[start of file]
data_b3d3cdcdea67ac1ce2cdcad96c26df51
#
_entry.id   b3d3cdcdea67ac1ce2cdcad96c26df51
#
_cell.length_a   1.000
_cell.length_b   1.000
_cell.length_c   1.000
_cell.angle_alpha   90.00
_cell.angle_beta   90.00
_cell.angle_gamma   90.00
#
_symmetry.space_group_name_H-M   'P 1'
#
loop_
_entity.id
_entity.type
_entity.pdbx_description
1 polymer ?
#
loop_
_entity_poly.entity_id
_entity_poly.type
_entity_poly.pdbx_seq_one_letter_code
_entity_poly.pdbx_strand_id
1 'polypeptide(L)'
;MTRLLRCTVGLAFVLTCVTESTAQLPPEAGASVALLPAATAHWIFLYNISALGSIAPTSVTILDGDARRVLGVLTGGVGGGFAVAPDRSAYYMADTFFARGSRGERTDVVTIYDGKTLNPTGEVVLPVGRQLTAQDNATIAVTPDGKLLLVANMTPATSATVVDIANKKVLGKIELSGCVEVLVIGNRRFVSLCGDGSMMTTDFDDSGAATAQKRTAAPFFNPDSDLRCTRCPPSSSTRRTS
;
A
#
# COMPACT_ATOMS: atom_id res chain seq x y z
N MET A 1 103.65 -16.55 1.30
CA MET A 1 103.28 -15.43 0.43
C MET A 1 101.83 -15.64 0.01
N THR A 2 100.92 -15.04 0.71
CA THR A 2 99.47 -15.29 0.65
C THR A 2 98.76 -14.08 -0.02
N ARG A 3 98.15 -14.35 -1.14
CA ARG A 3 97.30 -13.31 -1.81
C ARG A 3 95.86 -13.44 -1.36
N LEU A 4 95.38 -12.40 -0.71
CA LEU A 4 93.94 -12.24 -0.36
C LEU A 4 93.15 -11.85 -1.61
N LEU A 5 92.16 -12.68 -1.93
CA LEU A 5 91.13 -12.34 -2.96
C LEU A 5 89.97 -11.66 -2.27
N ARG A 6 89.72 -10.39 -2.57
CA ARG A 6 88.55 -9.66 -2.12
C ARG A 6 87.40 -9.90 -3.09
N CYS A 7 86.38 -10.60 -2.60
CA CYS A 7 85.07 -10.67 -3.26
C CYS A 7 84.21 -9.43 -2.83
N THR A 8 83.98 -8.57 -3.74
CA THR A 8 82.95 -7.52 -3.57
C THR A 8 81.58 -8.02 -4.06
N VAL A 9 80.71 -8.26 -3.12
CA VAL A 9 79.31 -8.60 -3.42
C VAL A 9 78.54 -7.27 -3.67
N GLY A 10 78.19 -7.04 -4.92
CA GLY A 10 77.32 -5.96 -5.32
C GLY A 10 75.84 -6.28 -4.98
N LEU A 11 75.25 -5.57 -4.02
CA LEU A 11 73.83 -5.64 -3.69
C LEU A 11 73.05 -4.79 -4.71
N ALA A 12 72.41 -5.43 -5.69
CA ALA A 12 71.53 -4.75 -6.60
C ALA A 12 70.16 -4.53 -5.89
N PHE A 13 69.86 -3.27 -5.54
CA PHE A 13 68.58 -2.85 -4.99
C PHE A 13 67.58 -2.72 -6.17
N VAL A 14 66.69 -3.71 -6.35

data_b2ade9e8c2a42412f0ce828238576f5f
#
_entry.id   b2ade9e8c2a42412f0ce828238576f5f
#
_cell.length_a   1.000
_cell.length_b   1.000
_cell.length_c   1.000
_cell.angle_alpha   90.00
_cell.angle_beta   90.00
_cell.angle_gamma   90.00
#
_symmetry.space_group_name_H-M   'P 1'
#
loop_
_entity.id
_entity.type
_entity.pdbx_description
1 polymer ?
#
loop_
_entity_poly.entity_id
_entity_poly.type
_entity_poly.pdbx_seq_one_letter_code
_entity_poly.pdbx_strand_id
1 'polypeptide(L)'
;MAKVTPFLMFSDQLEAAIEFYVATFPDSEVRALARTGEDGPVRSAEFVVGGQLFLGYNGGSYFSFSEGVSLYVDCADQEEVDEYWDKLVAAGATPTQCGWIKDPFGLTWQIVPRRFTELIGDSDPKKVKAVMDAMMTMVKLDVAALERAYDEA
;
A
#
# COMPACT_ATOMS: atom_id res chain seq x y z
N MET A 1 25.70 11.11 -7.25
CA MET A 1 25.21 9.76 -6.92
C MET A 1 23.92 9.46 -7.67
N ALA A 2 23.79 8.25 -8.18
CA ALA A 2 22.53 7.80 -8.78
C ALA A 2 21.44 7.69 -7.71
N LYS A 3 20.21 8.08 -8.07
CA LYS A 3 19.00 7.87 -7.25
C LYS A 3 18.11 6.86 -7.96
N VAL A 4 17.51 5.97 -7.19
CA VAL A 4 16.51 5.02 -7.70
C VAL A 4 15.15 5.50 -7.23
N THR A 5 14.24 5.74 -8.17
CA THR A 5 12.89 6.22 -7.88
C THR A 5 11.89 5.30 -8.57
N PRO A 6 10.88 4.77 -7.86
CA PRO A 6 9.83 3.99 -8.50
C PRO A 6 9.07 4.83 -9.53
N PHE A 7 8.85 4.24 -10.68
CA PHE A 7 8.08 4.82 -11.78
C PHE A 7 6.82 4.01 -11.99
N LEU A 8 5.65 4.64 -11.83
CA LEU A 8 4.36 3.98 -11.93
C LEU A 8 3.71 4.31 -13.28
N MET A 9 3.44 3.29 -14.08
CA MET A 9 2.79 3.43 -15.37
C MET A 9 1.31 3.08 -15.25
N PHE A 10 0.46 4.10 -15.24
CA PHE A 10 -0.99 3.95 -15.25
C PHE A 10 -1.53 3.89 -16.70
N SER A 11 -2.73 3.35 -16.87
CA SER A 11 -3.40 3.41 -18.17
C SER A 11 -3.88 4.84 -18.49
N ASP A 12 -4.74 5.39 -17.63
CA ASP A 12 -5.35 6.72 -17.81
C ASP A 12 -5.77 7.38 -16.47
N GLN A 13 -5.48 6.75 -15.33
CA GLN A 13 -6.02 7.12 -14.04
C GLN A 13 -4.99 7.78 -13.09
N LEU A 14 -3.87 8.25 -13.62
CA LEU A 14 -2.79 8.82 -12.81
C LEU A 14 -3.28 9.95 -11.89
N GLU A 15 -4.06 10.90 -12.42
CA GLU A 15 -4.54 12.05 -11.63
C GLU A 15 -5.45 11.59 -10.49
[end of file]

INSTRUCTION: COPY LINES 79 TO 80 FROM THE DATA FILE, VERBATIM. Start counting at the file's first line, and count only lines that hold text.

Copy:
_cell.angle_beta   90.00
_cell.angle_gamma   90.00